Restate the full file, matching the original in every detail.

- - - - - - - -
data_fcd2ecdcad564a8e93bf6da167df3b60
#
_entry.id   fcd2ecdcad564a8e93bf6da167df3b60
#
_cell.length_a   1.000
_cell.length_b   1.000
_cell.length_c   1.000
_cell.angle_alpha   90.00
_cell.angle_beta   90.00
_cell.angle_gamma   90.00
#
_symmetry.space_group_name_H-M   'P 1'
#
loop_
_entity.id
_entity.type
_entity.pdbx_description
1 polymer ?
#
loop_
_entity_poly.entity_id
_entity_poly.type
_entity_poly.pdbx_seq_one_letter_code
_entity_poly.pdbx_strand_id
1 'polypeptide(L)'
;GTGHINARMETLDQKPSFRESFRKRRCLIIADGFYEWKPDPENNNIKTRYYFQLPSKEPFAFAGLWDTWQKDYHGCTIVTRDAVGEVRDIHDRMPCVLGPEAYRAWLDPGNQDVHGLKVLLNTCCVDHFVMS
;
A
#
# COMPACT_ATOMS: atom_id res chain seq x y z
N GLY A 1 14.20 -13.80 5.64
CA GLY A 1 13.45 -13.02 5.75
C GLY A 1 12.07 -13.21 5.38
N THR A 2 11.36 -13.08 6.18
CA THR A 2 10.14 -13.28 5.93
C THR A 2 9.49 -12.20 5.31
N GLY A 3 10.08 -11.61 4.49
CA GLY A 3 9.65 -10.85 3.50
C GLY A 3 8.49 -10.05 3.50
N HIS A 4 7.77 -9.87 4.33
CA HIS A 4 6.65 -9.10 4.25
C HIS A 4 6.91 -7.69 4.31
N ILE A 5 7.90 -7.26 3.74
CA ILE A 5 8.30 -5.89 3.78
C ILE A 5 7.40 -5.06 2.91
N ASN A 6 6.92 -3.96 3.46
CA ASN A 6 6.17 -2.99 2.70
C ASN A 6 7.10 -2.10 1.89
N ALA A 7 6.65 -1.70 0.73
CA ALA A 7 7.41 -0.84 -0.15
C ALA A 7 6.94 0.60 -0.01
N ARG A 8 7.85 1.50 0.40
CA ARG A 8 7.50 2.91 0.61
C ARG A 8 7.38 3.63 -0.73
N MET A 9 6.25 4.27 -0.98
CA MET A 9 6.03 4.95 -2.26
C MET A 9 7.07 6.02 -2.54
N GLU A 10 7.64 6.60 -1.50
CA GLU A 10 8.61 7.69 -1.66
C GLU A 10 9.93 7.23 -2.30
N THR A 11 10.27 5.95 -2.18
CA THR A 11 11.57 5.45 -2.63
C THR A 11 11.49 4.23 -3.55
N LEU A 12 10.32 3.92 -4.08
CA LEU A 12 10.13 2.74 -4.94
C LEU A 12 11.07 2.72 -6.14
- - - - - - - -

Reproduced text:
data_fcd2ecdcad564a8e93bf6da167df3b60
#
_entry.id   fcd2ecdcad564a8e93bf6da167df3b60
#
_cell.length_a   1.000
_cell.length_b   1.000
_cell.length_c   1.000
_cell.angle_alpha   90.00
_cell.angle_beta   90.00
_cell.angle_gamma   90.00
#
_symmetry.space_group_name_H-M   'P 1'
#
loop_
_entity.id
_entity.type
_entity.pdbx_description
1 polymer ?
#
loop_
_entity_poly.entity_id
_entity_poly.type
_entity_poly.pdbx_seq_one_letter_code
_entity_poly.pdbx_strand_id
1 'polypeptide(L)'
;GTGHINARMETLDQKPSFRESFRKRRCLIIADGFYEWKPDPENNNIKTRYYFQLPSKEPFAFAGLWDTWQKDYHGCTIVTRDAVGEVRDIHDRMPCVLGPEAYRAWLDPGNQDVHGLKVLLNTCCVDHFVMS
;
A
#
# COMPACT_ATOMS: atom_id res chain seq x y z
N GLY A 1 14.20 -13.80 5.64
CA GLY A 1 13.45 -13.02 5.75
C GLY A 1 12.07 -13.21 5.38
N THR A 2 11.36 -13.08 6.18
CA THR A 2 10.14 -13.28 5.93
C THR A 2 9.49 -12.20 5.31
N GLY A 3 10.08 -11.61 4.49
CA GLY A 3 9.65 -10.85 3.50
C GLY A 3 8.49 -10.05 3.50
N HIS A 4 7.77 -9.87 4.33
CA HIS A 4 6.65 -9.10 4.25
C HIS A 4 6.91 -7.69 4.31
N ILE A 5 7.90 -7.26 3.74
CA ILE A 5 8.30 -5.89 3.78
C ILE A 5 7.40 -5.06 2.91
N ASN A 6 6.92 -3.96 3.46
CA ASN A 6 6.17 -2.99 2.70
C ASN A 6 7.10 -2.10 1.89
N ALA A 7 6.65 -1.70 0.73
CA ALA A 7 7.41 -0.84 -0.15
C ALA A 7 6.94 0.60 -0.01
N ARG A 8 7.85 1.50 0.40
CA ARG A 8 7.50 2.91 0.61
C ARG A 8 7.38 3.63 -0.73
N MET A 9 6.25 4.27 -0.98
CA MET A 9 6.03 4.95 -2.26
C MET A 9 7.07 6.02 -2.54
N GLU A 10 7.64 6.60 -1.50
CA GLU A 10 8.61 7.69 -1.66
C GLU A 10 9.93 7.23 -2.30
N THR A 11 10.27 5.95 -2.18
CA THR A 11 11.57 5.45 -2.63
C THR A 11 11.49 4.23 -3.55
N LEU A 12 10.32 3.92 -4.08
CA LEU A 12 10.13 2.74 -4.94
C LEU A 12 11.07 2.72 -6.14